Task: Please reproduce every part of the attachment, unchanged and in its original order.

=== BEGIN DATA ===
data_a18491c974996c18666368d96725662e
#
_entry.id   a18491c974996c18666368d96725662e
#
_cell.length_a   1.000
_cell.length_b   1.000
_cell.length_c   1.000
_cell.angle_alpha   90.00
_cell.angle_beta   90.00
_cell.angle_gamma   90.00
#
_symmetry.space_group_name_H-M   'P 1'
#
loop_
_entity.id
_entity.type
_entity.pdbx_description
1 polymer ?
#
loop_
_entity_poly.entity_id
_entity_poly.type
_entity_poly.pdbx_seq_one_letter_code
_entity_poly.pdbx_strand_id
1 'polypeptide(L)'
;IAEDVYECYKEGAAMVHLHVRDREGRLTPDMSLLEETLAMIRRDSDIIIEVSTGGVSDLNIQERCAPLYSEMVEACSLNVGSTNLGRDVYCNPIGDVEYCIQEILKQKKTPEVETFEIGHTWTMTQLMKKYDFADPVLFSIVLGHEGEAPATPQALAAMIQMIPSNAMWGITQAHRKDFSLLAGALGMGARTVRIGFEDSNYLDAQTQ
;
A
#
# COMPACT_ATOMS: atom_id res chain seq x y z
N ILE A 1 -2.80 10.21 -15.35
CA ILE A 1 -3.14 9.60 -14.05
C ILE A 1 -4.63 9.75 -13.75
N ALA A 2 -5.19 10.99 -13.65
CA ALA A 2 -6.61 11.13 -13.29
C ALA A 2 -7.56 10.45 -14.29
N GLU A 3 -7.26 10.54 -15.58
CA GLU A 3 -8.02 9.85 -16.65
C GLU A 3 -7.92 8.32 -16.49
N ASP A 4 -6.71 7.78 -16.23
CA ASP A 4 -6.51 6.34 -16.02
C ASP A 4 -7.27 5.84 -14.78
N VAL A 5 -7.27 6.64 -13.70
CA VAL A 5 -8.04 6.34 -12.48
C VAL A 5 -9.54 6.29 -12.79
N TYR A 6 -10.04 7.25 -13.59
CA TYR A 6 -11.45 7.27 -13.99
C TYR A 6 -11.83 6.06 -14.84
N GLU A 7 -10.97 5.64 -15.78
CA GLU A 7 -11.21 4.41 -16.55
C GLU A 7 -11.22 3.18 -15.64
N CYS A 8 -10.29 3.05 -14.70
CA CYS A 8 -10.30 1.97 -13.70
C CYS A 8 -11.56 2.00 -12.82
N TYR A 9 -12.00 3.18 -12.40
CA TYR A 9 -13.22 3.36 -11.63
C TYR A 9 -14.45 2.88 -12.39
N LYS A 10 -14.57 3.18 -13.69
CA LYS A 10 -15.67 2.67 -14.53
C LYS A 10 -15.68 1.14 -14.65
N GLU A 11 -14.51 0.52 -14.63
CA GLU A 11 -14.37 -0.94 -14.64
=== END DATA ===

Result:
data_a18491c974996c18666368d96725662e
#
_entry.id   a18491c974996c18666368d96725662e
#
_cell.length_a   1.000
_cell.length_b   1.000
_cell.length_c   1.000
_cell.angle_alpha   90.00
_cell.angle_beta   90.00
_cell.angle_gamma   90.00
#
_symmetry.space_group_name_H-M   'P 1'
#
loop_
_entity.id
_entity.type
_entity.pdbx_description
1 polymer ?
#
loop_
_entity_poly.entity_id
_entity_poly.type
_entity_poly.pdbx_seq_one_letter_code
_entity_poly.pdbx_strand_id
1 'polypeptide(L)'
;IAEDVYECYKEGAAMVHLHVRDREGRLTPDMSLLEETLAMIRRDSDIIIEVSTGGVSDLNIQERCAPLYSEMVEACSLNVGSTNLGRDVYCNPIGDVEYCIQEILKQKKTPEVETFEIGHTWTMTQLMKKYDFADPVLFSIVLGHEGEAPATPQALAAMIQMIPSNAMWGITQAHRKDFSLLAGALGMGARTVRIGFEDSNYLDAQTQ
;
A
#
# COMPACT_ATOMS: atom_id res chain seq x y z
N ILE A 1 -2.80 10.21 -15.35
CA ILE A 1 -3.14 9.60 -14.05
C ILE A 1 -4.63 9.75 -13.75
N ALA A 2 -5.19 10.99 -13.65
CA ALA A 2 -6.61 11.13 -13.29
C ALA A 2 -7.56 10.45 -14.29
N GLU A 3 -7.26 10.54 -15.58
CA GLU A 3 -8.02 9.85 -16.65
C GLU A 3 -7.92 8.32 -16.49
N ASP A 4 -6.71 7.78 -16.23
CA ASP A 4 -6.51 6.34 -16.02
C ASP A 4 -7.27 5.84 -14.78
N VAL A 5 -7.27 6.64 -13.70
CA VAL A 5 -8.04 6.34 -12.48
C VAL A 5 -9.54 6.29 -12.79
N TYR A 6 -10.04 7.25 -13.59
CA TYR A 6 -11.45 7.27 -13.99
C TYR A 6 -11.83 6.06 -14.84
N GLU A 7 -10.97 5.64 -15.78
CA GLU A 7 -11.21 4.41 -16.55
C GLU A 7 -11.22 3.18 -15.64
N CYS A 8 -10.29 3.05 -14.70
CA CYS A 8 -10.30 1.97 -13.70
C CYS A 8 -11.56 2.00 -12.82
N TYR A 9 -12.00 3.18 -12.40
CA TYR A 9 -13.22 3.36 -11.63
C TYR A 9 -14.45 2.88 -12.39
N LYS A 10 -14.57 3.18 -13.69
CA LYS A 10 -15.67 2.67 -14.53
C LYS A 10 -15.68 1.14 -14.65
N GLU A 11 -14.51 0.52 -14.63
CA GLU A 11 -14.37 -0.94 -14.64